Cyclic plasticity and creep are the primary design considerations of 1st and 2nd stage gas turbine blades. Directionally-solidified (DS) Ni-base materials have been developed to provide (1) greater creep ductility and (2) lower minimum creep rate in solidification direction compared to other directions. Tracking the evolution of deformation in DS structures necessitates a constitutive model having the functionality to capture rate-, temperature-, history-, and orientation-dependence. Historically, models rooted in microstructurally-based viscoplasticity simulate the response of long-crystal, dual-phase Ni-base superalloys with extraordinary fidelity; however, a macroscopic approach having reduced order is leveraged to simulate LCF, creep, and creep-fatigue responses with equally high accuracy. This study applies uncoupled creep and plasticity models to predict the TMF of a generic DS Ni-base, and an anisotropic yield theory accounts for transversely-isotropic strength. Due to the fully analytic determination of material constants from mechanical test data, the model can be readily tuned for materials in either peak- or base-loaded units. Application of the model via a parametric study reveals trends in the stabilized hysteresis response of under isothermal fatigue, creep-fatigue, thermomechanical fatigue, and conditions representative of in-service components. Though frequently considered in design and maintenance of turbine materials, non-isothermal fatigue has yet to be accurately predicted for a generalized set of loading conditions. The formulations presented in this study address this knowledge gap using extensions of traditional power law constitutive models.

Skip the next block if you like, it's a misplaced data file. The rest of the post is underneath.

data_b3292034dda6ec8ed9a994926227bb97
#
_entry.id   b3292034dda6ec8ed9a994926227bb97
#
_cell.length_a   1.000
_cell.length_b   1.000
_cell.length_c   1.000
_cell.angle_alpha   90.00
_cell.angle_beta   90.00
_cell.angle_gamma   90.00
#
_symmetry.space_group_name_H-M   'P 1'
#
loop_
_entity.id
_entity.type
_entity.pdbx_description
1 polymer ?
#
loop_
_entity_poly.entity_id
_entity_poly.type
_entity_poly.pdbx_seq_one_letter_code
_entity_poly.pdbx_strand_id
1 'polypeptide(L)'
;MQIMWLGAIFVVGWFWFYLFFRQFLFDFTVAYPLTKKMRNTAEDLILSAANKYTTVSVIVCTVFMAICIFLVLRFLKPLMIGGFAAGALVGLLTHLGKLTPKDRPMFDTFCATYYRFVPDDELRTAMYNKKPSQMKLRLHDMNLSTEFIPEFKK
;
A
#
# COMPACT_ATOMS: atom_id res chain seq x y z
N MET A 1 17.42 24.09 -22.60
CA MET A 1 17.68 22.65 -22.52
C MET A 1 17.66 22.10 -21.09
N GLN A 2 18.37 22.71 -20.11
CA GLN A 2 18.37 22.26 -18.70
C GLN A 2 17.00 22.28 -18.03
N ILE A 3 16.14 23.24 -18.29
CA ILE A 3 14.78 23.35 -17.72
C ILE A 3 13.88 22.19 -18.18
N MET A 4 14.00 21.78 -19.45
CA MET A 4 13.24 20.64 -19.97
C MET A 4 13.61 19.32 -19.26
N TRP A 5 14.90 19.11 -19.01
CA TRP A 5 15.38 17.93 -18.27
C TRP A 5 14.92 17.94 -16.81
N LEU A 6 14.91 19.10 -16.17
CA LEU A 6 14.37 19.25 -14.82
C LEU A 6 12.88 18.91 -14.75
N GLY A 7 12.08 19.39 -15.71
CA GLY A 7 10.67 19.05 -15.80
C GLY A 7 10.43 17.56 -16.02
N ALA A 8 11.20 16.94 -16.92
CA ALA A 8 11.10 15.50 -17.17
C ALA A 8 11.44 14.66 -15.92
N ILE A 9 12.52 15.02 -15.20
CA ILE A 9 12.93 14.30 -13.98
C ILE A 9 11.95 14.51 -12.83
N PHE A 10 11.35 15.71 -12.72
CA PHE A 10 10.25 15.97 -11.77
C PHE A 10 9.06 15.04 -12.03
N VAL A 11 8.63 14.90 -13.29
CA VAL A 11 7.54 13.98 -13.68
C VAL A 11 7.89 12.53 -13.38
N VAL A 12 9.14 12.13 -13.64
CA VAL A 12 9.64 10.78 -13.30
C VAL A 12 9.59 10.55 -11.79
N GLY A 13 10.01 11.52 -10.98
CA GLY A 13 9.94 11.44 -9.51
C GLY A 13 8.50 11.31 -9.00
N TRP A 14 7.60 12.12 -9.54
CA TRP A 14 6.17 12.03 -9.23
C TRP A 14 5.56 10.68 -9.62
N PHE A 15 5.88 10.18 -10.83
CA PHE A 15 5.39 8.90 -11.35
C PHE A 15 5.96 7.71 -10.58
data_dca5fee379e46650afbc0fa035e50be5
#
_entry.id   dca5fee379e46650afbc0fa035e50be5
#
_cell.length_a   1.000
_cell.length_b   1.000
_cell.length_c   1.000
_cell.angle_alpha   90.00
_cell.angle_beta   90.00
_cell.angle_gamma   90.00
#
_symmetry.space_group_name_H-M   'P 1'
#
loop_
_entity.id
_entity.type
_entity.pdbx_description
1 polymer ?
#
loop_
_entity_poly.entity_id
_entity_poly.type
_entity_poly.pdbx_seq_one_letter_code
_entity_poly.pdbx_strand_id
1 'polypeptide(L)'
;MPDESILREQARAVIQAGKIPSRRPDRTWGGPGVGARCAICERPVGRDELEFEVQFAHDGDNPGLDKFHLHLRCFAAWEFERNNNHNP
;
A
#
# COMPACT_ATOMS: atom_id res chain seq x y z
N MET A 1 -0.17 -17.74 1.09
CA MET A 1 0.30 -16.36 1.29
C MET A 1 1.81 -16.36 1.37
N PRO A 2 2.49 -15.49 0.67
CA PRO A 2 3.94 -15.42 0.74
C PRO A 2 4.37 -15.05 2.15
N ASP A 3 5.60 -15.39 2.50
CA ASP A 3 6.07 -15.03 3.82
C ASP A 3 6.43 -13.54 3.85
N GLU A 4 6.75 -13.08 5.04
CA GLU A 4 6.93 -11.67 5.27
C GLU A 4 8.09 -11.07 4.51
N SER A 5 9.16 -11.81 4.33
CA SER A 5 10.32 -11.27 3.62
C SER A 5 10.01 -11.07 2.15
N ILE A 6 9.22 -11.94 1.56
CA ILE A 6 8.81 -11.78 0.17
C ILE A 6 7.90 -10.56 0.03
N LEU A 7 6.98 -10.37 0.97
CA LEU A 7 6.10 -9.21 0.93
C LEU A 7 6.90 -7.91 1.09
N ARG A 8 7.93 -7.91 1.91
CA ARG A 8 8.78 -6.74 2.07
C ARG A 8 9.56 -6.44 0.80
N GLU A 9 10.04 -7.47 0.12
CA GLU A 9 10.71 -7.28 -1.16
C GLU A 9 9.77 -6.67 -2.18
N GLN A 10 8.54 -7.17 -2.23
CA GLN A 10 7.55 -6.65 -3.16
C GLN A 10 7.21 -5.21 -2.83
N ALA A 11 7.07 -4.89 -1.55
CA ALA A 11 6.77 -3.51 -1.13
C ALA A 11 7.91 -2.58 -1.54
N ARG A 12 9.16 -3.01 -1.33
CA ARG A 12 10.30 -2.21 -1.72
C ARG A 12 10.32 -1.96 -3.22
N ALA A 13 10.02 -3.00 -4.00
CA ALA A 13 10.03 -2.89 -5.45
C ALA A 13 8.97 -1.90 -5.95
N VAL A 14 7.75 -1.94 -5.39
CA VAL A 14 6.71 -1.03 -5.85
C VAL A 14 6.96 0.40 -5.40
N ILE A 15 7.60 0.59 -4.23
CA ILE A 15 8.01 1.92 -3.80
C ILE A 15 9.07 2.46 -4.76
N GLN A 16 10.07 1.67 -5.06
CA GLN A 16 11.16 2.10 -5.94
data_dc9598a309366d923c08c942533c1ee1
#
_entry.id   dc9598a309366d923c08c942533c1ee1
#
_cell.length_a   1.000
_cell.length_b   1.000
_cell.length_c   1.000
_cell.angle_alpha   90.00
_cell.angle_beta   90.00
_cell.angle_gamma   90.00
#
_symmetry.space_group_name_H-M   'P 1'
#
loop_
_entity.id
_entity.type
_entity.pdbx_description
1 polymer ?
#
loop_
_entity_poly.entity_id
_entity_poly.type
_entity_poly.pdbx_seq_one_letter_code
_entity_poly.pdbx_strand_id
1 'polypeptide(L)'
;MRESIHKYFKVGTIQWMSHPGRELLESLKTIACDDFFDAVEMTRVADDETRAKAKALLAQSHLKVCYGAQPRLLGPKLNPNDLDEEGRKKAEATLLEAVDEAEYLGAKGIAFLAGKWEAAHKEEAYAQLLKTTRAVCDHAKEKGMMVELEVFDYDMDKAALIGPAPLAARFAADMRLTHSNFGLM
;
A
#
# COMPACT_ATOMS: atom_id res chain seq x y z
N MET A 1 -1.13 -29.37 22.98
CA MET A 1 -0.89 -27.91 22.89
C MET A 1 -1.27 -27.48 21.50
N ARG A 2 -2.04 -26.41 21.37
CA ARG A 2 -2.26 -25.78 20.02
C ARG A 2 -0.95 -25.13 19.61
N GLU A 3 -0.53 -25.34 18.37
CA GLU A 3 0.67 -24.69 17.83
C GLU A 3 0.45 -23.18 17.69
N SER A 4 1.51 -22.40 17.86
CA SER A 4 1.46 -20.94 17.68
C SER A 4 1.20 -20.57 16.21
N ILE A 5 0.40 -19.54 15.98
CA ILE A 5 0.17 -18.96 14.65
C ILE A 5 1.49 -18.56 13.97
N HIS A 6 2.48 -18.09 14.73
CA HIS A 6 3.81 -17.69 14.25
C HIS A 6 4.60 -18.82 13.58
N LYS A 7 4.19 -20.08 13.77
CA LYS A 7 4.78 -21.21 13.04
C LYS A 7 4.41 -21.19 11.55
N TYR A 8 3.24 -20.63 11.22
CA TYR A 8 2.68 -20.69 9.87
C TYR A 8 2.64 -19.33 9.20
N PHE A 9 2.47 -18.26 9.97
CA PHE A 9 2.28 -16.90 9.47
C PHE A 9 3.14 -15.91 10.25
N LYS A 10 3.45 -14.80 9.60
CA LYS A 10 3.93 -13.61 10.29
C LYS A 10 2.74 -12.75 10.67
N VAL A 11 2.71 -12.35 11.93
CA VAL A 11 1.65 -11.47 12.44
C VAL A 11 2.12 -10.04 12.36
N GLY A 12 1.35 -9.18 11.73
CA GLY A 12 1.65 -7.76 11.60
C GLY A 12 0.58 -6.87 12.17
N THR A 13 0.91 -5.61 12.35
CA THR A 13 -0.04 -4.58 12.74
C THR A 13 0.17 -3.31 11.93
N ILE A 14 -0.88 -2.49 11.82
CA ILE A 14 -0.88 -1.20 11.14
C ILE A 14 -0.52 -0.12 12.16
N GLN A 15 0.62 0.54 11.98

This content is only available via PDF.
You do not currently have access to this content.